Unitary vs Federal Arrangements

In any country, the relationship between the levels of government generally falls into one of two categories: unitary system or federal system. Highlighting the difference between a unitary relationship and a federal one requires a brief discussion of authority and power.

Authority Opens in new window is not power but authority creates power. Authority refers to the mandatory and discretionary power to carry out functions or services affecting the community, and sanctioned by state or the constitution.

In a unitary system, governmental relations are mostly the result of enforced duties as prescribed by the constitution that controls lower governments by virtue of the centralized control of power and authority by the national government. In a federal system, however, the formal stipulations in the constitution define the authority of every government level — central, state and local.

Background of Counterfactual

What is Counterfactual Thinking?

Counterfactual thinking is a well-developed line of research in psychology associated with attribution theory (Roese, 1997). Attribution theory focuses on how people try to make sense of the world by attributing causes to events they encounter (Weiner, et al., 1988).

Counterfactual thinking means thinking that is contrary to the facts. When faced with an outcome that is unexpected and/or harmful, such as a car accident, people think of alternatives to the event. The original event is called the factual event while the alternatives are called default events. People engage in “what if” thinking. “What if I had been driving more slowly?” “What if it had not snowed last night?” (Wells & Gavanski 1989).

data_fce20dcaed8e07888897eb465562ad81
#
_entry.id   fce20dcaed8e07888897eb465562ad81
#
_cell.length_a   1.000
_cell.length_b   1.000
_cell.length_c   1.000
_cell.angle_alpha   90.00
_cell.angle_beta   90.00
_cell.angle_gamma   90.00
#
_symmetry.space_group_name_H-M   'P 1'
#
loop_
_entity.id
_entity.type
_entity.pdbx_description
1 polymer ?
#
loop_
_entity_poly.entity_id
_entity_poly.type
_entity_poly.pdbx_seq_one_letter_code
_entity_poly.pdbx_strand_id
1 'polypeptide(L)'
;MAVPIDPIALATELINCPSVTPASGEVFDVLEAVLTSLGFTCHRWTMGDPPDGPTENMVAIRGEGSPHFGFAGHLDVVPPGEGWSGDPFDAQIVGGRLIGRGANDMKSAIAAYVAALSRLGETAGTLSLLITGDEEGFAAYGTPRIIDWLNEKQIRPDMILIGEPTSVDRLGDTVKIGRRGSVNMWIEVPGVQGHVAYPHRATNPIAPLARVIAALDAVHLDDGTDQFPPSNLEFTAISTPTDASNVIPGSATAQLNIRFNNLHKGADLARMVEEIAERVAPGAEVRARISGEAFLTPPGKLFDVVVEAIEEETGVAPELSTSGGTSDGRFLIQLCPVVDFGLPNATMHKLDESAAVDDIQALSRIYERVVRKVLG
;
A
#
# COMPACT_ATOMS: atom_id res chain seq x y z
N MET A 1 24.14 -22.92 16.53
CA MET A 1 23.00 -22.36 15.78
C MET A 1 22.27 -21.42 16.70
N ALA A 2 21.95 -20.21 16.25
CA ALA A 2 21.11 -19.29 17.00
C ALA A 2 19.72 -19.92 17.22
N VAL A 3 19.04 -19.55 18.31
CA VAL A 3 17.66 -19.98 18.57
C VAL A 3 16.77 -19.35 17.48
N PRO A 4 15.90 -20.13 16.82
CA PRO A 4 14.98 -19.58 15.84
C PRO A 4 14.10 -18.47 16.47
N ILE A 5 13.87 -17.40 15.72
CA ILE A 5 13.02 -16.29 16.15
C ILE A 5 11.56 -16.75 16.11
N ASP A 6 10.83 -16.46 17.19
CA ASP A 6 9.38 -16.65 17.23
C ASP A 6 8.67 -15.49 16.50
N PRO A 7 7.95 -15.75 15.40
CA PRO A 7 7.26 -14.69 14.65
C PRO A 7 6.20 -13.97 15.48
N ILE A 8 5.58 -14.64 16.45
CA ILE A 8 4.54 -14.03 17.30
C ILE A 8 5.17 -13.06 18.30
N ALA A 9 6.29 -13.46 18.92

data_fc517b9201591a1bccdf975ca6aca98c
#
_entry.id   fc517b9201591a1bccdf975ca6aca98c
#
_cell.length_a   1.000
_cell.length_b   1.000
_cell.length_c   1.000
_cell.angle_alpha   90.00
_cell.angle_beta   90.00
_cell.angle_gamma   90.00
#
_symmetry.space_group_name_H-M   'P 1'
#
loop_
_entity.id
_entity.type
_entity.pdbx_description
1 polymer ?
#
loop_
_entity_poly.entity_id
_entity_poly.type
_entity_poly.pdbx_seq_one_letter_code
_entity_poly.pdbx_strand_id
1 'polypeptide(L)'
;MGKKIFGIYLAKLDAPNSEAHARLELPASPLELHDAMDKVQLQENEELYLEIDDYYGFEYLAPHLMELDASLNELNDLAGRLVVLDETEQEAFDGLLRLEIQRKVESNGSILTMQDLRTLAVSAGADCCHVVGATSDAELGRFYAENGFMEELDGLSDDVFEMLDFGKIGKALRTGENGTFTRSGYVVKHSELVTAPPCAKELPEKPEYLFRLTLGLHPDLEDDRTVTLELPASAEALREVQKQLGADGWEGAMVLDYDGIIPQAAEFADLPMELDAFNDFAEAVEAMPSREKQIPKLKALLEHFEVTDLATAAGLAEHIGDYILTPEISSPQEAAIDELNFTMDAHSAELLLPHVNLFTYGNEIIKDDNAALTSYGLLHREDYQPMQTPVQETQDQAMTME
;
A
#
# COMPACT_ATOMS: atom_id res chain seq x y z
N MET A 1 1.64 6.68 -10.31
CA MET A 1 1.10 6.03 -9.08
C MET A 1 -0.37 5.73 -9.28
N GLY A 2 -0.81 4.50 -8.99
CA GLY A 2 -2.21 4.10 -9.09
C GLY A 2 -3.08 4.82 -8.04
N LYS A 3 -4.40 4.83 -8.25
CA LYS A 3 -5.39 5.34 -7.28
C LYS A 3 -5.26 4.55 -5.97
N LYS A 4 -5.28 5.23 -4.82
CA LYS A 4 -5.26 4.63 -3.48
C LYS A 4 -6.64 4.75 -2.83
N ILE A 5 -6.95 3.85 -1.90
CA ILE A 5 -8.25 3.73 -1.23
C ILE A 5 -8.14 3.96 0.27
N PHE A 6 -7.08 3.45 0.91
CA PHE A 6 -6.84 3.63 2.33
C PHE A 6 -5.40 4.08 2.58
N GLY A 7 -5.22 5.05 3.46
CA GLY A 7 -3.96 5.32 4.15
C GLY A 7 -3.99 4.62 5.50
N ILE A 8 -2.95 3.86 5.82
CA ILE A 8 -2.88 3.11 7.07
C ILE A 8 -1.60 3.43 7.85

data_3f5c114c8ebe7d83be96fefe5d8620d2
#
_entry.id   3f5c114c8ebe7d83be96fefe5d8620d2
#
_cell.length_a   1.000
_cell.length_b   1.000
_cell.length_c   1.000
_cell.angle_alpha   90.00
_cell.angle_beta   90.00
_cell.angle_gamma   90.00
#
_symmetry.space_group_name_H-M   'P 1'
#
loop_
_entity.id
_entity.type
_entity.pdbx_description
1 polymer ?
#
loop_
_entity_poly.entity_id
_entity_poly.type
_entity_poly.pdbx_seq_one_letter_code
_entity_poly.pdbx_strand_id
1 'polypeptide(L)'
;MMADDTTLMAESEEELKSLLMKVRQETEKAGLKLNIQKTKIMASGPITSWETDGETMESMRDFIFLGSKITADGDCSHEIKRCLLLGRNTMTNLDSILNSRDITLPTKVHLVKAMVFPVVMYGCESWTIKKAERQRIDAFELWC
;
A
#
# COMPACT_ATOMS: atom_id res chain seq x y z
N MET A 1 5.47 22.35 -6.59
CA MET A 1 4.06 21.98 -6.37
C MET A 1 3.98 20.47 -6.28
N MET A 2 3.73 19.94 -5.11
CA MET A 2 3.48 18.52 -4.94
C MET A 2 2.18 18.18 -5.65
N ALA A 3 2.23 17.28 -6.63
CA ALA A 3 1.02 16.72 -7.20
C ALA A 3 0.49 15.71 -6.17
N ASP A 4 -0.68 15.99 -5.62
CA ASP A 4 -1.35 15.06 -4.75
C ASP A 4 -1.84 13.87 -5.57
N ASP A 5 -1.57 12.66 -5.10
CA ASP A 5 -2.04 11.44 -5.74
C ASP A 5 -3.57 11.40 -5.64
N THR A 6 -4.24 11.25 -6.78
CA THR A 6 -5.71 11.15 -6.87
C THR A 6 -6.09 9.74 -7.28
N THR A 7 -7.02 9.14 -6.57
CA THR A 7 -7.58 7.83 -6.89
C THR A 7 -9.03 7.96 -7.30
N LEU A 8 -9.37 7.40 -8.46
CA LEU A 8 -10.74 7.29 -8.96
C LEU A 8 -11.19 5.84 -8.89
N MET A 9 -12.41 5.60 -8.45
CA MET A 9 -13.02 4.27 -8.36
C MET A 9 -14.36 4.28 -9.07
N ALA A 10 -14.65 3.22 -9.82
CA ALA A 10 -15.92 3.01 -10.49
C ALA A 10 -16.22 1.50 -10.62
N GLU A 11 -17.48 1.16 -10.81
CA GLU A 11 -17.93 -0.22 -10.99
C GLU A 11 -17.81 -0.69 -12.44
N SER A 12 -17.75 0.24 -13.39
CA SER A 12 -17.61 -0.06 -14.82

The default events people create are overwhelmingly an outcome that is more positive than the actual outcome; this is called upward counterfactual thinking.

Counterfactual thinking is limited to alternative versions of the past. People alter or mutate some antecedent/facet of the factual event in order to change the outcome (Roese, 1977).

A mutation is the ability to change a factual event and to create alternative endings that undo the outcome. A critical aspect of mutability is whether or not the alternative/default event can undo the negative outcome of the factual event. Events vary in their ability to be mutated. Some events easily provide default events that undo the outcome, while others prove difficult to find default events that might undo the outcome (Wells & Gavanski 1989).

Consider a machine fire crisis, for instance; it is easy to undo the crisis situation with the maintenance error; simply make sure proper maintenance is performed. The faculty machine part is more problematic to undo, especially if the fault cannot be found through simple visual inspection. How do you know if the part is faulty and may break?

Events that have controllable antecedents are more mutable than those with uncontrollable antecedents (Roese 1997). Human actions are viewed as more controllable, hence they are easier to mutate (Morris, et al. 1999). The mutability of an event affects causal attributions. If the default event undoes the crisis, people are more likely to judge the factual event as the cause of the outcome (Wells & Gavanski 1989). An organization should be able to control maintenance to its machines but it is harder to control a defective part from a supplier that is difficult to detect. We posit that mutability is the key to understanding why stakeholders make distinctly different attributions of crisis responsibility for technical error accidents and recalls and human error accidents and recalls.

Source: The Handbook of Crisis Communication, edited by W. Timothy Coombs, Sherry J. Holladay